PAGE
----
you are taking or have taken a monoamine oxidase inhibitor (MAOI) (e.g., phenelzine), selegiline, or St. John's wort within the last 14 days;
you are taking a fenfluramine derivative (e.g., dexfenfluramine), an H1 antagonist (e.g., astemizole, terfenadine), nefazodone, pimozide, a serotonin norepinephrine reuptake inhibitor (SNRI) (e.g., venlafaxine), sibutramine, thioridazine, or tryptophan.
Contact your doctor or health care provider right away if any of these apply to you.
Prozac may cause drowsiness or dizziness. These effects may be worse if you take it with alcohol or certain medicines. Take Prozac with caution. Do not drive or perform other possibly unsafe tasks until you know how you react to it.
Check with your doctor before you drink alcohol or use medicines that may cause drowsiness (e.g., sleep aids, muscle relaxers) while you are taking Prozac ; it may add to their effects. Ask your pharmacist if you have questions about which medicines may cause drowsiness.
Children, teenagers, and young adults who take Prozac may be at increased risk for suicidal thoughts or actions. Watch all patients who take Prozac closely. Contact the doctor at once if new, worsened, or sudden symptoms such as depressed mood; anxious, restless, or irritable behavior; panic attacks; or any unusual change in mood or behavior occur. Contact the doctor right away if any signs of suicidal thoughts or actions occur.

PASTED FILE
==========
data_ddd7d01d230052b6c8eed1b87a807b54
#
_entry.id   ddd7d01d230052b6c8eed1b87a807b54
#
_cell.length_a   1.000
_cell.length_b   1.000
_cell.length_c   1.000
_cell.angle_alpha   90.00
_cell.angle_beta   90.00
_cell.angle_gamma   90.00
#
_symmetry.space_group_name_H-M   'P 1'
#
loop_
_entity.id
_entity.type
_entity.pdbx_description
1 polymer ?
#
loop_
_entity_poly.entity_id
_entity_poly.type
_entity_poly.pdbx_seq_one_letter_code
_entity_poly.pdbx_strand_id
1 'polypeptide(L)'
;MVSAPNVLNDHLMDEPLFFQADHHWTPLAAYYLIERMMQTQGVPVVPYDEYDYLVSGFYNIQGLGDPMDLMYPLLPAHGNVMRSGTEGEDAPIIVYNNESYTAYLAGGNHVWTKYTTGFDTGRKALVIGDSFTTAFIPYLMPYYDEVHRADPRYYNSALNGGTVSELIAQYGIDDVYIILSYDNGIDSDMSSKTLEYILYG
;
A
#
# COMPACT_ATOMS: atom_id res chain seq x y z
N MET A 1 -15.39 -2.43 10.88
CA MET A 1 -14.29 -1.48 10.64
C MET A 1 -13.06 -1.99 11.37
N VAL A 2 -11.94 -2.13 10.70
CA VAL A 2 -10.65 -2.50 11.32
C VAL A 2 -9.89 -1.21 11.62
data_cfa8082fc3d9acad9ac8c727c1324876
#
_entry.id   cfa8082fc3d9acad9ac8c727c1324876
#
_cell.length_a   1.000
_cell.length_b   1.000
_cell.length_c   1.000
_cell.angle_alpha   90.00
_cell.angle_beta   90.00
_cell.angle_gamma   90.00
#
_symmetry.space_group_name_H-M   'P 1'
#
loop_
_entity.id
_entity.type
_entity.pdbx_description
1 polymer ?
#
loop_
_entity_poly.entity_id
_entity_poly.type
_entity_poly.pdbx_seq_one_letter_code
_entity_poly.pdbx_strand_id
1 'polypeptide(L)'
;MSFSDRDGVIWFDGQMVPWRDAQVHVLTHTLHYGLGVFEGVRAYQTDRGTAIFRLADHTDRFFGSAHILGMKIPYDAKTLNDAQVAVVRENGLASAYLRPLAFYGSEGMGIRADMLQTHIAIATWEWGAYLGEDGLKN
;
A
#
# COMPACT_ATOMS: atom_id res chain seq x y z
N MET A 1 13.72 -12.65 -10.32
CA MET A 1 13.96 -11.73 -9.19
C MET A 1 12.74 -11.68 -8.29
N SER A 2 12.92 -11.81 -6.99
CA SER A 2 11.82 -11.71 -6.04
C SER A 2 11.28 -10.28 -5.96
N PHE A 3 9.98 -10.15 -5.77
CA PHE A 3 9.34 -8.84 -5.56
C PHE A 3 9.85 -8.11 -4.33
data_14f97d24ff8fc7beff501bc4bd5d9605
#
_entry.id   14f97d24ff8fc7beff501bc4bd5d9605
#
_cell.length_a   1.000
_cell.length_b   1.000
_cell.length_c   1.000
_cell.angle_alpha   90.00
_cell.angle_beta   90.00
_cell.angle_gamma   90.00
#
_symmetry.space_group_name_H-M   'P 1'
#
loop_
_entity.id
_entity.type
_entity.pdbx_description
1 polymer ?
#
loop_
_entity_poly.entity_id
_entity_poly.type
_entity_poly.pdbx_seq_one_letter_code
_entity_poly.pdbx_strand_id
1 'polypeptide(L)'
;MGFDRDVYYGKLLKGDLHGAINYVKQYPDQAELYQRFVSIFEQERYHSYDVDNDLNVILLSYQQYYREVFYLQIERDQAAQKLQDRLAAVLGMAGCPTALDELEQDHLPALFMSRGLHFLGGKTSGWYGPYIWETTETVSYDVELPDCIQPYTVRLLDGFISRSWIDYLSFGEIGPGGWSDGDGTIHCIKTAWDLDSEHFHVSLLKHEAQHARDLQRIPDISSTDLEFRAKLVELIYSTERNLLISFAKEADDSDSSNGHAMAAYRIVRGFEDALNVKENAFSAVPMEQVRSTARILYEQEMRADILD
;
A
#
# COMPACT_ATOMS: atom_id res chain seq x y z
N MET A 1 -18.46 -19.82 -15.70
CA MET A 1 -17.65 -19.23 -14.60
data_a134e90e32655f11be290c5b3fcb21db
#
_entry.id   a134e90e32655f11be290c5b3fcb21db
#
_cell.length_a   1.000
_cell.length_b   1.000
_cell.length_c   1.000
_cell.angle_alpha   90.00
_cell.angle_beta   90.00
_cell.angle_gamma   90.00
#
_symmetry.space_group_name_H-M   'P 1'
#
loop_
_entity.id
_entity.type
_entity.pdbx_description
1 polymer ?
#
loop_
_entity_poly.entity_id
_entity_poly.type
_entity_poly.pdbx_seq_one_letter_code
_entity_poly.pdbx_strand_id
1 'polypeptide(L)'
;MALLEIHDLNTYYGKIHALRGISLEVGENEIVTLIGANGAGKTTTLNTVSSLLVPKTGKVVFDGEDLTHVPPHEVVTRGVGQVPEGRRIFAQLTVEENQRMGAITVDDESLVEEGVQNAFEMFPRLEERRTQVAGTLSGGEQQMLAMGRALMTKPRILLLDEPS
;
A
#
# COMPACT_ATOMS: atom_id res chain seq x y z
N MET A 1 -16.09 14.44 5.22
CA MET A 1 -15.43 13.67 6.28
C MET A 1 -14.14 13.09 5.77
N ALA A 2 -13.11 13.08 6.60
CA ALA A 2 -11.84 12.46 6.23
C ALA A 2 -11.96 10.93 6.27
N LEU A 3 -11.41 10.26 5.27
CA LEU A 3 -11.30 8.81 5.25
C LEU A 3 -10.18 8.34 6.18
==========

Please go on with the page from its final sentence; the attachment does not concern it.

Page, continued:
Diabetes patients - Prozac may affect your blood sugar. Check blood sugar levels closely. Ask your doctor before you change the dose of your diabetes medicine.
Serotonin syndrome is a possibly fatal syndrome that can be caused by Prozac . Your risk may be greater if you take Prozac with certain other medicines (e.g., triptans, MAOIs). Symptoms may include agitation; confusion; hallucinations; coma; fever; fast or irregular heartbeat; tremor; excessive sweating; and nausea, vomiting, or diarrhea. Contact your doctor at once if you have any of these symptoms.
If your doctor tells you to stop taking Prozac, you will need to wait for several weeks before beginning to take certain other medicines (e.g., MAOIs, nefazodone, thioridazine). Ask your doctor when you should start to take your new medicines after you have stopped taking Prozac.
Prozac may rarely cause a prolonged, painful erection. This could happen even when you are not having sex. If this is not treated right away, it could lead to permanent sexual problems such as impotence. Contact your doctor right away if this happens.
Use Prozac with caution in the elderly; they may be more sensitive to its effects, especially low blood sodium levels.
Prozac should be used with extreme caution in children younger than 7 years old; safety and effectiveness in these children have not been confirmed.
Prozac may cause harm to the fetus if it is used during the last 3 months of pregnancy. If you become pregnant, contact your doctor. You will need to discuss the benefits and risks of using Prozac while you are pregnant. Prozac is found in breast milk. Do not breast-feed while you are taking Prozac.